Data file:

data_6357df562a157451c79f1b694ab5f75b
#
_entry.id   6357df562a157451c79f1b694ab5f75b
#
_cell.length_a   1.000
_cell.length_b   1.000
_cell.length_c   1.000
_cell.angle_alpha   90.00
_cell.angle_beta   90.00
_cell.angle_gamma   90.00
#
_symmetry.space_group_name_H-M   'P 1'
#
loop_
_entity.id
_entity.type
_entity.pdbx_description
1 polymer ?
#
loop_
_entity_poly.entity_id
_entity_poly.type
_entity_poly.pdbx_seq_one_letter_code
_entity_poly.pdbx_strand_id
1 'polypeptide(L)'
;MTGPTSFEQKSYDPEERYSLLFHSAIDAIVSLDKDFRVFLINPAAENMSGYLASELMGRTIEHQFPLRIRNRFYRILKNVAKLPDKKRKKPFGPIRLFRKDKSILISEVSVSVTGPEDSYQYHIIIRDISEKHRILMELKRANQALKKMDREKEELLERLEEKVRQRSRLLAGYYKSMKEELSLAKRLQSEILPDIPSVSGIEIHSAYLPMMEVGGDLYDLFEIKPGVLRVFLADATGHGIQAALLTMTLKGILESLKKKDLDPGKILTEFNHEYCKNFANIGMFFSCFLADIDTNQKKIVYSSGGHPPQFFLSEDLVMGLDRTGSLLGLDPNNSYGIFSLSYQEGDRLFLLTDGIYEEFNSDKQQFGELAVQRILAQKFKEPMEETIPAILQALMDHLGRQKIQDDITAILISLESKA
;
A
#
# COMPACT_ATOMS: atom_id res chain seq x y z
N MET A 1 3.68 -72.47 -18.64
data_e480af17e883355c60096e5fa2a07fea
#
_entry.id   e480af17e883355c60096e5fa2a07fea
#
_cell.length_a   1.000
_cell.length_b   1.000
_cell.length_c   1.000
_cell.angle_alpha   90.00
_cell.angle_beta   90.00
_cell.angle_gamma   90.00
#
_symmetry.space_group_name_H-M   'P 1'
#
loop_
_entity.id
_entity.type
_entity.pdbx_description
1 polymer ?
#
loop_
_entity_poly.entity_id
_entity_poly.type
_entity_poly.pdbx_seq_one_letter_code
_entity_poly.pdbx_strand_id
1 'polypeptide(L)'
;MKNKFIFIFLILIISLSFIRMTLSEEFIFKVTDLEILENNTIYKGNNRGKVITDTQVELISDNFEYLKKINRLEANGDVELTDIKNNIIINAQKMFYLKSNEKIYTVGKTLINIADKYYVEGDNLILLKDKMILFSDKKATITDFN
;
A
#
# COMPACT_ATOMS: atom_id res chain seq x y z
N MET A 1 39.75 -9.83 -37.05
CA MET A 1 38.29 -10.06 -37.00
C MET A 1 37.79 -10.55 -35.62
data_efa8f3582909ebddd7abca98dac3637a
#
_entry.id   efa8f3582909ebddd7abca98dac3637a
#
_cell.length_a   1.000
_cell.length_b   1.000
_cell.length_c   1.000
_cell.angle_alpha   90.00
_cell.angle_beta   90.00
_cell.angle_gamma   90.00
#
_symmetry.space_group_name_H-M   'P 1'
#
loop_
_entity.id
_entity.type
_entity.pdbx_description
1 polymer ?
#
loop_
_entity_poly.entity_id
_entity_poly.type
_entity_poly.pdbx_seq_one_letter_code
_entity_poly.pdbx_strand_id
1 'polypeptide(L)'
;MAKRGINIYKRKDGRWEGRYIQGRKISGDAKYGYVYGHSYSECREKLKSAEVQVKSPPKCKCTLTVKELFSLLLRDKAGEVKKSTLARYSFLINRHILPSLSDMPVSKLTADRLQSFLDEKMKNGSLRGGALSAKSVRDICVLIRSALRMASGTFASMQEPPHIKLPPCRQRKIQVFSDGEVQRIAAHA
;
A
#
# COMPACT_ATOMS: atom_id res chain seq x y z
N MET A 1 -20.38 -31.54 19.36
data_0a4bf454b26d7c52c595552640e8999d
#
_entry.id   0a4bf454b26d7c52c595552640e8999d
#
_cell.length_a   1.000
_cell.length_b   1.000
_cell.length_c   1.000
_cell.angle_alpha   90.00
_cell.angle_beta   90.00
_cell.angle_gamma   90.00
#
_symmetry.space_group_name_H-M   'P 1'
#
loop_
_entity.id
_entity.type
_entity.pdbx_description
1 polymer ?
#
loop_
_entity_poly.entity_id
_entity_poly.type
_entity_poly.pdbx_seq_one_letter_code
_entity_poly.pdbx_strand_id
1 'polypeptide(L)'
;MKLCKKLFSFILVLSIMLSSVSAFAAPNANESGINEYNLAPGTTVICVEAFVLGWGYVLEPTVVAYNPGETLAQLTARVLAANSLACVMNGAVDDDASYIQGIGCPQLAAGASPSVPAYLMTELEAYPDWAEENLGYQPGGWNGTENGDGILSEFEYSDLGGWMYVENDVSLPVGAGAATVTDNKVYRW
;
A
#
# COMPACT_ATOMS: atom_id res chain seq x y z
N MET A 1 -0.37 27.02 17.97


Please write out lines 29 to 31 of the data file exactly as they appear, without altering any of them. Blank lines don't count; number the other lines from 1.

#
# COMPACT_ATOMS: atom_id res chain seq x y z
N MET A 1 3.68 -72.47 -18.64